Canberra’s record growth

CANBERRA is undergoing a revitalisation, with more hotels, new developments and a focus on bringing in business events. The national capital has welcomed a record number of international visitors for the year ending March 2018, and international visitors are spending more time and money when they stay.

“Market demand is incredibly strong and the bureau is well on track to achieve the target of $52 million in economic contributions annually,” said Michael Matthews, the CEO of the Canberra Convention Bureau. “We’re also seeing real confidence in the accommodations sector with multiple hotel developments underway and increases in experiences in nature, food, wine and unique venues.”

Statistics released by the ACT Government showed that for the year ending Mar 2018, the number of international overnight visitors climbed to 248,428, a 15.8% increase from the previous year. China remains Canberra’s largest source market at 18.4% of international visitors, followed by the US (9.5%), United Kingdom (8.9%), New Zealand (7.1%) and India (4.8%).

To cater to increasing numbers of visitors, Canberra’s accommodation sector has invested in expanding its room capacities, with Matthews confirming the city is seeing “unprecedented growth” in development and will welcome almost 20 new hotels in the next two years. Many of the properties will be linked to the newly renovated National Convention Centre via light rail, commencing in late 2018.

One of the new properties is a $15 million development by Sandran Property Group which will see an existing commercial office building transformed into an 84-room Quest Apartment Hotel when it opens for business in early 2019. The city’s second Quest property, it will be located between Canberra Centre, Glebe Park and the National Convention Centre.

“As Australia’s capital, Canberra is bustling with government workers, conventions and corporate meetings,” said Quest general manger — growth, James Shields. “The public sector generates a significant proportion of economic output and contributes to a sizeable proportion of travel, with over 30% of trips generated being for business travel.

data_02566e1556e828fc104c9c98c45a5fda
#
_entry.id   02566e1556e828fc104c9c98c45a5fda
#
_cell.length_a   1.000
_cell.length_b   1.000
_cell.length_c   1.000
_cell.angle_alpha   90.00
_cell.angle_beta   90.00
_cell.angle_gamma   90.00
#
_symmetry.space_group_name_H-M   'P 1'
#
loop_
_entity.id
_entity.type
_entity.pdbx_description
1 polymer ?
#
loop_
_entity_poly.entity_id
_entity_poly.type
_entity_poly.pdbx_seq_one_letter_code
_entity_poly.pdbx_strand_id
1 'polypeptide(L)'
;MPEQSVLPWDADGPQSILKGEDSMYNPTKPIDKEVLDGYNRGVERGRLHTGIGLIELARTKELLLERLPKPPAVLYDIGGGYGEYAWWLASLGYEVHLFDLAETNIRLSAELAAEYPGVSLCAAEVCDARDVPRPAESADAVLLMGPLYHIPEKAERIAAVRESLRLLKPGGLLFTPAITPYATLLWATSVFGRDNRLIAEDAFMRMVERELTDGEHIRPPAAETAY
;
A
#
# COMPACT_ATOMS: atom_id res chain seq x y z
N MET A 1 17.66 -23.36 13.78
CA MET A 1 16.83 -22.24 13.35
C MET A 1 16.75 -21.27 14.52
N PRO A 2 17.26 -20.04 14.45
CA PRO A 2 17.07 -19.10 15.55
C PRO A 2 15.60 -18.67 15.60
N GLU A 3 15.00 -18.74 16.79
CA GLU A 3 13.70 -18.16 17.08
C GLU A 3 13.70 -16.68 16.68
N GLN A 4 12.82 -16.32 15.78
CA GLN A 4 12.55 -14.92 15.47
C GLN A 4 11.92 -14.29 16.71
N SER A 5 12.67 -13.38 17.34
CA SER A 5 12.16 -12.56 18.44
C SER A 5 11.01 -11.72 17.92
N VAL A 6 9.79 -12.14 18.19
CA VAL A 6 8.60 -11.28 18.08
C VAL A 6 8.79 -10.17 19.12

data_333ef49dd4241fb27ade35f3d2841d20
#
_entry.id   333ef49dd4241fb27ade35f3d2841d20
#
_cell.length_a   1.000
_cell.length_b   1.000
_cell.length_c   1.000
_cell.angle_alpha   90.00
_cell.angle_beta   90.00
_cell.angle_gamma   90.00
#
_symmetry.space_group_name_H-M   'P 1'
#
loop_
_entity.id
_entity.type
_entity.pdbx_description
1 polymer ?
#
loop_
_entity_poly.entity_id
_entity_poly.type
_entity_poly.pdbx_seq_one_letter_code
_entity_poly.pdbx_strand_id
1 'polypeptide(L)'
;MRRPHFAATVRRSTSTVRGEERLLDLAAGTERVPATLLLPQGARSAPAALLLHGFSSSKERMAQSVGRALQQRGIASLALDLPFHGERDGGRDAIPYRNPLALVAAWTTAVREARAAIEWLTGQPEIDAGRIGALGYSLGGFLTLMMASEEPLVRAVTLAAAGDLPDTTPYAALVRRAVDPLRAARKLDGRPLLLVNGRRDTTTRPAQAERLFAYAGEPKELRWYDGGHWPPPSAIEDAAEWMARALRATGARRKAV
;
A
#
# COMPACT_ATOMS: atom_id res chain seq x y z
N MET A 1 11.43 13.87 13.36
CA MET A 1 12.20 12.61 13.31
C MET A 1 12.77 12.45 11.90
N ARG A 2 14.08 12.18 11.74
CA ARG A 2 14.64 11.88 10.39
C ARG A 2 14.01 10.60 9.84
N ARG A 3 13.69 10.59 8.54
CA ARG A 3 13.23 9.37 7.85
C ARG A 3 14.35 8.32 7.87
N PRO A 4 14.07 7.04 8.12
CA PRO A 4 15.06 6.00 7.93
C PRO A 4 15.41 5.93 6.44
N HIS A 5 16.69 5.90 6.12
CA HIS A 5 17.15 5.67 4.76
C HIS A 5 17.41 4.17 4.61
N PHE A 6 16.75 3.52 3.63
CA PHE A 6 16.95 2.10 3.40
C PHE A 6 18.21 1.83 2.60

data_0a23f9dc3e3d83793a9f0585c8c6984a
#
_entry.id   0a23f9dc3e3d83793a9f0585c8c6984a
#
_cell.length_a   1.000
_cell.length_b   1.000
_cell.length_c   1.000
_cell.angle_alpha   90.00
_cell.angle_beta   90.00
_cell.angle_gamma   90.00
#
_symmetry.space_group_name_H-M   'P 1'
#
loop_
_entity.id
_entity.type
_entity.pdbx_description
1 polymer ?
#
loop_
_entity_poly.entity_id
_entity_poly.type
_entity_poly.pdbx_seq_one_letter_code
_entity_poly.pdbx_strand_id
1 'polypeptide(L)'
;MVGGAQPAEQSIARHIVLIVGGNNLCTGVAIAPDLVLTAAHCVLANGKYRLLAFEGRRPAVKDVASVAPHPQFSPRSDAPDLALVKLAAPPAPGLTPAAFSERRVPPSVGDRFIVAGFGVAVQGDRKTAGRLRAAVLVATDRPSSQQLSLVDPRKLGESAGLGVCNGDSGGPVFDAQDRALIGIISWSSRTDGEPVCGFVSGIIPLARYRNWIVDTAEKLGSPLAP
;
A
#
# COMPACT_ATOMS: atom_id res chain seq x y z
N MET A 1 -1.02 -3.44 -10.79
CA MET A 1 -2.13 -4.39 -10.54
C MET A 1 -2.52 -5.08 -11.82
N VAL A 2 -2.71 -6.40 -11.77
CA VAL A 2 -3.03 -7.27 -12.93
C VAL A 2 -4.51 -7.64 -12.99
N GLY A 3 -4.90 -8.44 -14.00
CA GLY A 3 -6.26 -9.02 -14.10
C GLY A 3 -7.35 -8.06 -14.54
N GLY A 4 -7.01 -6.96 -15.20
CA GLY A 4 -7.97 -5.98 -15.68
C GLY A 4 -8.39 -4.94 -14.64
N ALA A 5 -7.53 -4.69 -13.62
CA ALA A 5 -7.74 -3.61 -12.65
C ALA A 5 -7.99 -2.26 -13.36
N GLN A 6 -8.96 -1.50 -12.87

“Quest Canberra City Walk will cater to the increased demand for corporate accommodation in this expanding hub,” he said.

The property’s ground floor will be upgraded to house reception and the lobby, while the existing mezzanine will be reconstructed with a new entrance and stairwell to service a business lounge and conference facilities. In addition, the hotel will feature studio, one and two-bedroom apartments, onsite parking and a gym.

The Canberra Convention Bureau is also working to support one of its strongest markets — the academic sector — by employing a director of international bidding.

“Thisplatformwill enable the bureau ground-up access to some of the most widely travelled and globally engaged university academic staff in Australia,” said Matthews.

He said that the business events market continued to see demand across association and corporate sectors, and through PCOs.

To continue Canberra’s development, the bureau plans on “balancing strong national demand with goals to grow international meetings, that support daily direct air access through Canberra Airport withSingaporeAirlines and Qatar Airways”.

Matthews also added that the bureau was seeing its work in developing corporate incentives paying off, as it delivered high-yield groups with shorter lead times.

This year, Canberra plans to host Rome: City and Empire at the National Museum of Australia in conjunction with the British Museum from 21 September; along with the commemoration of the Centenary of Armistice from 5 October – 11 November at the Australian War Memorial, where an installation of 62,000 knitted red poppy flowers will be placed on the Memorial’s grounds. Also, Love + Desire will be on at the National Gallery of Australia from 14 December until 28 April 2019.

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